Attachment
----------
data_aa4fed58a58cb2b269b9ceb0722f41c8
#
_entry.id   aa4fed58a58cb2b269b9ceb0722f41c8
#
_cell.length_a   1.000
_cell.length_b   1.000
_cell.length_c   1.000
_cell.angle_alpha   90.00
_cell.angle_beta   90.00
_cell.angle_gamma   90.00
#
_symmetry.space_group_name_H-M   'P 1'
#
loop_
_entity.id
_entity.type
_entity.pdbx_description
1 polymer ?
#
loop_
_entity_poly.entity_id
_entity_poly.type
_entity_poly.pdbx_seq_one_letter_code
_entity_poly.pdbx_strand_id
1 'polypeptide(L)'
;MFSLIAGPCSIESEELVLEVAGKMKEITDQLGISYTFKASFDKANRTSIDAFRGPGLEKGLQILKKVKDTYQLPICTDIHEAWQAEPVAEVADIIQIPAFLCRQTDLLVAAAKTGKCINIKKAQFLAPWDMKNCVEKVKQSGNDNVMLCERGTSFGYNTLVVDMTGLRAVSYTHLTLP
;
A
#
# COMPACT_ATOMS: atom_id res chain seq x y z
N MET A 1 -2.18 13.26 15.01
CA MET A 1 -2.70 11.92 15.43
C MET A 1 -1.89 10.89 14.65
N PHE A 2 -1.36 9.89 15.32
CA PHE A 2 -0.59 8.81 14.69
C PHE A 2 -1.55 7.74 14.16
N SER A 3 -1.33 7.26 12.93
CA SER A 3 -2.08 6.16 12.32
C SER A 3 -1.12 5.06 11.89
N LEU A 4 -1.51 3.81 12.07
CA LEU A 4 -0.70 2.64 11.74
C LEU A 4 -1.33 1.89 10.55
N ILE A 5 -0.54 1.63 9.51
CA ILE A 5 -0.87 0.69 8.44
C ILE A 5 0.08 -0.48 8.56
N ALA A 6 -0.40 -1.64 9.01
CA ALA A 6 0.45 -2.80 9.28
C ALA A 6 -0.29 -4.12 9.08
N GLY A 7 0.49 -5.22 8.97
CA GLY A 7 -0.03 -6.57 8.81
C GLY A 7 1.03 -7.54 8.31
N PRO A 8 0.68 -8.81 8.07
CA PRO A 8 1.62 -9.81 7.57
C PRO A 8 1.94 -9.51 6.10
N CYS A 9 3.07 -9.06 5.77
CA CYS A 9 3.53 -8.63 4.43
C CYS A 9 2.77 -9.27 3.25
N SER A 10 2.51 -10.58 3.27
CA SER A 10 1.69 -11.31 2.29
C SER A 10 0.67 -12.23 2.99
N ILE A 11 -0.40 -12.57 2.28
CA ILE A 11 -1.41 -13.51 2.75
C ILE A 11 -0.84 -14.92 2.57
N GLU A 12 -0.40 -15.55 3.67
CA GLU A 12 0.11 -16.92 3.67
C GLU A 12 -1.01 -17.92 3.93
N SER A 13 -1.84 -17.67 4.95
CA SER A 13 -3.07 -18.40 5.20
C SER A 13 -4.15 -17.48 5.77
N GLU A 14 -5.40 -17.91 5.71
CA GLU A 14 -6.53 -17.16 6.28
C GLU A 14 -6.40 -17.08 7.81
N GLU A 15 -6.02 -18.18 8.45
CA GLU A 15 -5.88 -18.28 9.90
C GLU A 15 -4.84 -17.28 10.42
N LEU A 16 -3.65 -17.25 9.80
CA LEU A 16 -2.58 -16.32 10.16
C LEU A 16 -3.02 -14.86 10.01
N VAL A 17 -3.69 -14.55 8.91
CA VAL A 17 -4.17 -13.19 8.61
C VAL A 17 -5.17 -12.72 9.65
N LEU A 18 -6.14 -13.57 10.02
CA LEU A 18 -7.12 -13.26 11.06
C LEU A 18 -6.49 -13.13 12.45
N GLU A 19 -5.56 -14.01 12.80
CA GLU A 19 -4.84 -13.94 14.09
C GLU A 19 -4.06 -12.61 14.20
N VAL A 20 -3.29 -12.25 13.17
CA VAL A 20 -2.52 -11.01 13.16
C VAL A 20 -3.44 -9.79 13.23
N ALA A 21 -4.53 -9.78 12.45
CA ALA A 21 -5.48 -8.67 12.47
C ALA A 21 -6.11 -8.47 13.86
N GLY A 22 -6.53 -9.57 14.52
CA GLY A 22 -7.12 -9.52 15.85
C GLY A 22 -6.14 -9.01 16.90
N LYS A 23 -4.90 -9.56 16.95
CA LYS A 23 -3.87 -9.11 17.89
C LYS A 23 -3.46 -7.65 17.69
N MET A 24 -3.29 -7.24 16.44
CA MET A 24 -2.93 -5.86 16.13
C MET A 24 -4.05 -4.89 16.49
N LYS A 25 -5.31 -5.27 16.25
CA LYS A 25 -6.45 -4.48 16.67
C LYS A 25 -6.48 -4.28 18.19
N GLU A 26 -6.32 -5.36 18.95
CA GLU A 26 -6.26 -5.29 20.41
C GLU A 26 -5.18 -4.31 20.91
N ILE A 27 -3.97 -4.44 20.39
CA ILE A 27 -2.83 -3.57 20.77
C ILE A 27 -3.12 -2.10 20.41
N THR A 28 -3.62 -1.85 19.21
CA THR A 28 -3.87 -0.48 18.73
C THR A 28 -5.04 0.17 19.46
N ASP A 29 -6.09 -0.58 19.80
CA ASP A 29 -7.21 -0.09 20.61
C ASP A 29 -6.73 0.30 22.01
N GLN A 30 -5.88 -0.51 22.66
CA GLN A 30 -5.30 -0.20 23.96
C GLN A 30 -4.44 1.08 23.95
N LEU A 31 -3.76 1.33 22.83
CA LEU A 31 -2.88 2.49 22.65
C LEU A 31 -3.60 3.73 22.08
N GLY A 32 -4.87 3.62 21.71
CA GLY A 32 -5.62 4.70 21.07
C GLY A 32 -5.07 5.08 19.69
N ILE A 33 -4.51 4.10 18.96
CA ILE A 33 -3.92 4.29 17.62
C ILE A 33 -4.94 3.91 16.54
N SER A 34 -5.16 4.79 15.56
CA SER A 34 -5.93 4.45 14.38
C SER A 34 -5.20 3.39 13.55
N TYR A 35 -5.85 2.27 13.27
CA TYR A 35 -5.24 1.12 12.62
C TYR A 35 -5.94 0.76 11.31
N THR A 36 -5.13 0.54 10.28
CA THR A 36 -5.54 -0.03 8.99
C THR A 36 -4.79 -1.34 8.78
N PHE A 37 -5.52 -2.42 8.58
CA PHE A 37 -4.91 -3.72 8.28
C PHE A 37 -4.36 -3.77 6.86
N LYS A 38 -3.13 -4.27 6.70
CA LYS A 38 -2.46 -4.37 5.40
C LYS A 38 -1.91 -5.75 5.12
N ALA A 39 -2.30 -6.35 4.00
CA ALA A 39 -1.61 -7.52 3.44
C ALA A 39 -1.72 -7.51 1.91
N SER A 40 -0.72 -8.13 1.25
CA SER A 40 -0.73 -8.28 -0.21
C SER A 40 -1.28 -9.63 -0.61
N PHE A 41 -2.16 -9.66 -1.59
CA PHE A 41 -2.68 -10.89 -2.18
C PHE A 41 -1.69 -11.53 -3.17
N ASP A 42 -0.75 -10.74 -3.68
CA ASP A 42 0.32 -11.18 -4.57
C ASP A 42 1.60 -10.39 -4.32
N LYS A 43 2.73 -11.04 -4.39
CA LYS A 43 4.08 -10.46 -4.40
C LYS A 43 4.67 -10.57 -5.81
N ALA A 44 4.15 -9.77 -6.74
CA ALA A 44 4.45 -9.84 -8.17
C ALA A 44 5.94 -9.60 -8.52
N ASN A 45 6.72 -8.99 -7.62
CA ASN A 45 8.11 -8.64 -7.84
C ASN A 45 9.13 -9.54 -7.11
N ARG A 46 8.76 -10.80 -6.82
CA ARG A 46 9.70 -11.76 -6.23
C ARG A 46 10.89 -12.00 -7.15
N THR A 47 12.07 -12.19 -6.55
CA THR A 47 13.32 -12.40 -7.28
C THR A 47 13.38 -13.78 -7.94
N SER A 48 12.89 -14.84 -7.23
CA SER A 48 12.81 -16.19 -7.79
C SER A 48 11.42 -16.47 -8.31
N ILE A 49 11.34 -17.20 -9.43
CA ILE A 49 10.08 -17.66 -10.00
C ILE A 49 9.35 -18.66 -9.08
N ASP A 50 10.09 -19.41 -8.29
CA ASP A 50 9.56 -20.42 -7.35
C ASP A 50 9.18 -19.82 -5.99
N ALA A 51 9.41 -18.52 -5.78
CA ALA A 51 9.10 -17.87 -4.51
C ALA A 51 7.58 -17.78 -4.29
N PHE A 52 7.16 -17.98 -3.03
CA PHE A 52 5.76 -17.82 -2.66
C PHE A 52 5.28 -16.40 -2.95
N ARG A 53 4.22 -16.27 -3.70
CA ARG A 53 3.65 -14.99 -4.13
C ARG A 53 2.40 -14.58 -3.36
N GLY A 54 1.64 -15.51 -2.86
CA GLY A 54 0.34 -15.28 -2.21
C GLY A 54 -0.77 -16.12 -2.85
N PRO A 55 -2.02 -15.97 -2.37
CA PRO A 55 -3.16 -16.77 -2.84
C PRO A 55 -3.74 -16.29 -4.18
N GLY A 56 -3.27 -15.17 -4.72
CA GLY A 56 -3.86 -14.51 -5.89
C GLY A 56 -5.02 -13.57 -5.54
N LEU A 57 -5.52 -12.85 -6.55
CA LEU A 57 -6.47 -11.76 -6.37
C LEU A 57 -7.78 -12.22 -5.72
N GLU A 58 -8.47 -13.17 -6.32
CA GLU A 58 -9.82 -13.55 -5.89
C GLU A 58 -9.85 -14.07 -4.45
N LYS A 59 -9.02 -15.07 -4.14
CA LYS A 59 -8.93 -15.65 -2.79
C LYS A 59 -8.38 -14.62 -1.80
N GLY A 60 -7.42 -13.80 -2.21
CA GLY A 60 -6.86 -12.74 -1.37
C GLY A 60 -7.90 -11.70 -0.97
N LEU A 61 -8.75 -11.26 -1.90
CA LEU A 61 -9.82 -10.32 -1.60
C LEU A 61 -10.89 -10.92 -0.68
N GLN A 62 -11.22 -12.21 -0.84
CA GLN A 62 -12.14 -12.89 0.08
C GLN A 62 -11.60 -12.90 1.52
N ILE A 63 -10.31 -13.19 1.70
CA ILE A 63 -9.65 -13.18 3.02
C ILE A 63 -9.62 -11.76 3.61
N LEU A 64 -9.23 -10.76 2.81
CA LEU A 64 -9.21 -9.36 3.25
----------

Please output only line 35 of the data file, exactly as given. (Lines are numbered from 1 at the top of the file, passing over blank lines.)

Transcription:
CA PHE A 2 -0.59 8.81 14.69